as to what to buy ask yourself how often youll be using it ... if its always then get something a bit burlier ... if its a "just in case" then a UL shell will be fine

;)

Rick M
(rmjapan) - F

Locale: Tokyo, Japan
Re: Helium HD vs Super Mica on 04/04/2014 00:06:02 MDT Print View

The Super Mica appears to use a ~2x heavier denier fabric than the Helium HD. So perhaps more durable (30D on Helium HD is pretty durable though) but I would bet LESS BREATHABLE. I would also bet the Halo hood on the Helium HD works better (major complaint of the Helium II). And the Helium HD has a chest pocket too.

Eventually all these WPB jackets fail, so I would choose the cheapest one with the best no-hassle warranty if 3-season trekking is your primary need.

Edited by rmjapan on 04/04/2014 00:06:34 MDT.

Andy F
(AndyF) - M

Locale: Midwest/Midatlantic
Re: Re: Helium HD on 04/05/2014 11:50:00 MDT Print View

"anything LESS than 32 is going to be frozen. So even just a soft shell and a down jacket is fine."

There are no absolutes though. :) It could be 28F, and a warm rain won't freeze until it's on the ground for a while. Snow will still melt on your shell into the 20's because it's warmed by body heat. At some point, a soft shell will wet-out in those conditions. You may not notice it until it soaks into the down and makes you cold. Also, I never wear any down while moving because perspiration will soak into it and wet it out.

Polyester or polyester fleece is the best choice for insulation while moving in these conditions.

Edited by AndyF on 04/05/2014 11:52:18 MDT.

Kate Magill
(lapedestrienne) - F
Re: Helium HD vs Super Mica on 04/05/2014 12:45:32 MDT Print View

As has been mentioned, opt for the better warranty. A 2.5 layer shell WILL wet out on you someday, often not long after purchasing it, and it's nice to be able to replace it hassle-free. Marmot will probably honor the warranty, but it may take FOREVER (in my experience). OR is great about replacing damaged gear no questions asked and ASAP.

That said, if you want a strictly shoulder-season shell, consider investing in a 3-layer fabric--eVent or NeoShell or GTX Pro. The Patagonia M10 might be perfect for you, albeit at a higher pricepoint than the jackets you've mentioned. I think the added breathability and durability are worth the peace of mind if you regularly find yourself in cold-and-wet conditions.

Brian Lindahl
(lindahlb) - MLife

Locale: Colorado Rockies
Re: Re: rain shell on 04/07/2014 16:10:59 MDT Print View

> IMHO, a windshirt and light fleece like an R1 will
> provide all the protection of a soft shell at less
> weight and far more versatility.

Windshirts aren't anywhere close to the breathability of a softshell. That's their downfall. For colder temperatures (or pants), where you'll likely be wearing a windshirt almost the entire time, I much prefer a softshell. I find it much more comfortable and much easier to regulate temperature to avoid sweating. (doesn't really hurt pack weight either, since it's a 'worn' item)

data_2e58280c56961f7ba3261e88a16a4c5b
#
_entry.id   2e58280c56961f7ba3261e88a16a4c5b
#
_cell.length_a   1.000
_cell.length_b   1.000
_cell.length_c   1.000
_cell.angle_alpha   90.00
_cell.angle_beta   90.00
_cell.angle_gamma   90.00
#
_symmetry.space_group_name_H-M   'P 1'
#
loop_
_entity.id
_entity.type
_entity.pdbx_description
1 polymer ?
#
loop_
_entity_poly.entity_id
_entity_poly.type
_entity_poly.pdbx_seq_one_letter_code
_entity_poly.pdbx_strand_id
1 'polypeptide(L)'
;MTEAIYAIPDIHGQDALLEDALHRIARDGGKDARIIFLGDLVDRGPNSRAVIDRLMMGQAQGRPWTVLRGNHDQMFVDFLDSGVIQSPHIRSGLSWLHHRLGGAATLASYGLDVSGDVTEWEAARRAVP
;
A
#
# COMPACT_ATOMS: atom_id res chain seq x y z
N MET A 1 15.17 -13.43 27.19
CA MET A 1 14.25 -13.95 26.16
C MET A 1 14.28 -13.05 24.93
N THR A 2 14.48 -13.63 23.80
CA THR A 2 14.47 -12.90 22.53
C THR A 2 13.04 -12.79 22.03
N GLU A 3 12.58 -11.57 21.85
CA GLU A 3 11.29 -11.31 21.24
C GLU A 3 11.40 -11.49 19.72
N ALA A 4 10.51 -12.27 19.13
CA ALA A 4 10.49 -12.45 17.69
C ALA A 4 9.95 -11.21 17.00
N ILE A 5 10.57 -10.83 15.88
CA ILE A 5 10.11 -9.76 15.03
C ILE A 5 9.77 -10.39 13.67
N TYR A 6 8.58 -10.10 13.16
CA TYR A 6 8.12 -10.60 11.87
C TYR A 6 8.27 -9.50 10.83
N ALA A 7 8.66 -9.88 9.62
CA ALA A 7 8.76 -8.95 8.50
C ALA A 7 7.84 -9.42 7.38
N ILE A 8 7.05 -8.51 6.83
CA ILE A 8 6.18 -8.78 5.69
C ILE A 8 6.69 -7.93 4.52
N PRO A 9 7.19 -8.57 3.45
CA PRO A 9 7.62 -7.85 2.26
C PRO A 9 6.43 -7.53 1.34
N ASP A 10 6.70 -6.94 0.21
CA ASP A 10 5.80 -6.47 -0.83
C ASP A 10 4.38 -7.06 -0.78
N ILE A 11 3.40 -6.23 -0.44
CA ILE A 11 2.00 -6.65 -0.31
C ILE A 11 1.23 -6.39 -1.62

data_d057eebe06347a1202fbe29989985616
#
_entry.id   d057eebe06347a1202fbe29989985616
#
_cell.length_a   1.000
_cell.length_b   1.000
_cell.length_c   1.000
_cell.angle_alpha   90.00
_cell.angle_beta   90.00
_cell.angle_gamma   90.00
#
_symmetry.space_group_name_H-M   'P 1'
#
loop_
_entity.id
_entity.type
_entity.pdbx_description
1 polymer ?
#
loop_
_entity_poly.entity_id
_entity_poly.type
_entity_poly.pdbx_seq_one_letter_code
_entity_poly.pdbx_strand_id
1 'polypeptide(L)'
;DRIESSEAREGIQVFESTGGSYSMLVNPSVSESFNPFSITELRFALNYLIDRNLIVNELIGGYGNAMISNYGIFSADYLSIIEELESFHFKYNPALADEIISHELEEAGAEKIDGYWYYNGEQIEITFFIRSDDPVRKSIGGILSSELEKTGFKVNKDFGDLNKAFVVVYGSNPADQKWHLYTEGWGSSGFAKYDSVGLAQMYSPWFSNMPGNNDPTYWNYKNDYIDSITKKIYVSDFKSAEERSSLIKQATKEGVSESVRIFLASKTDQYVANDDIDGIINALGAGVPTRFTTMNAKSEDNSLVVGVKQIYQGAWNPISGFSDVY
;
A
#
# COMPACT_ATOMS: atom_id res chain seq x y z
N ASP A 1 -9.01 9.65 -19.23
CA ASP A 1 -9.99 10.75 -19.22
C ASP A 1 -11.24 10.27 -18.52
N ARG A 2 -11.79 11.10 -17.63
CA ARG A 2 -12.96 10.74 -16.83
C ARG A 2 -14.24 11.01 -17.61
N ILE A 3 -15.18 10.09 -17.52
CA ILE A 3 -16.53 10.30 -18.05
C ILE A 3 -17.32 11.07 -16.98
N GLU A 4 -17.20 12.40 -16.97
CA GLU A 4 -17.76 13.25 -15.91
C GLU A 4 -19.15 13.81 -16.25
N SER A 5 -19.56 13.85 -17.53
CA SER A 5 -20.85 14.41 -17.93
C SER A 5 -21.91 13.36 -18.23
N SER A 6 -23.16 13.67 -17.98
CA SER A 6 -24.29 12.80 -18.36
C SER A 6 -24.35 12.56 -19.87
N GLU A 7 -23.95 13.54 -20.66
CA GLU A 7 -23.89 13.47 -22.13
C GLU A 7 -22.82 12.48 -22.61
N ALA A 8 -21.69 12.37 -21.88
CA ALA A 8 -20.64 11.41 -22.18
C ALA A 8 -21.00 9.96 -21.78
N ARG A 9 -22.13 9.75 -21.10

For me, in Colorado, this is pretty much any winter trip, and some of the colder fall/spring trips.

I find windshirts and down jackets a better compliment than windshirts and fleeces, because of this. If I'm cold enough when active to wear a fleece and windshirt, I'd rather bring a softshell. If it's too warm to wear the fleece when active, then the windshirt makes sense, and the fleece is useless, since a down jacket provides more warmth and weighs less.

I always bring a rain jacket, unless it's too cold for rain (almost all winter and many spring/fall days).

Edited by lindahlb on 04/07/2014 16:13:30 MDT.

Richard Nisley
(richard295) - M

Locale: San Francisco Bay Area
False-Windshirts aren't anywhere close to the breathability of a softshell on 04/07/2014 17:36:55 MDT Print View

Brian,

You said that "Windshirts aren't anywhere close to the breathability of a soft-shell." There are windshirts available with air permeability near hard shells to those equal to the air permeability of typical summer shirts. Soft-shells also fall in this exact same air permeability range.

1

2

3

4

Dale Wambaugh
(dwambaugh) - MLife

Locale: Pacific Northwest
Re: soft shell insulation qualities on 04/07/2014 22:37:56 MDT Print View

I don't think much of the insulating power of the soft shells I have tried. You get a thick slab of smith faced polyester that protects from abrasion, wind and light precip, but when it's cold and the shell is in contact with your base layer, it is cold. I really do find a 100w fleece and a windshirt to be warmer and have better moisture transport, plus the ability to wear them in combination and with my rain shell and even for sleep.

IMHO, soft shells are heavy and too single purpose for a hiker who can come up with a wide range of weather conditions. I am adamant that a soft shell can't be substituted for a rain shell.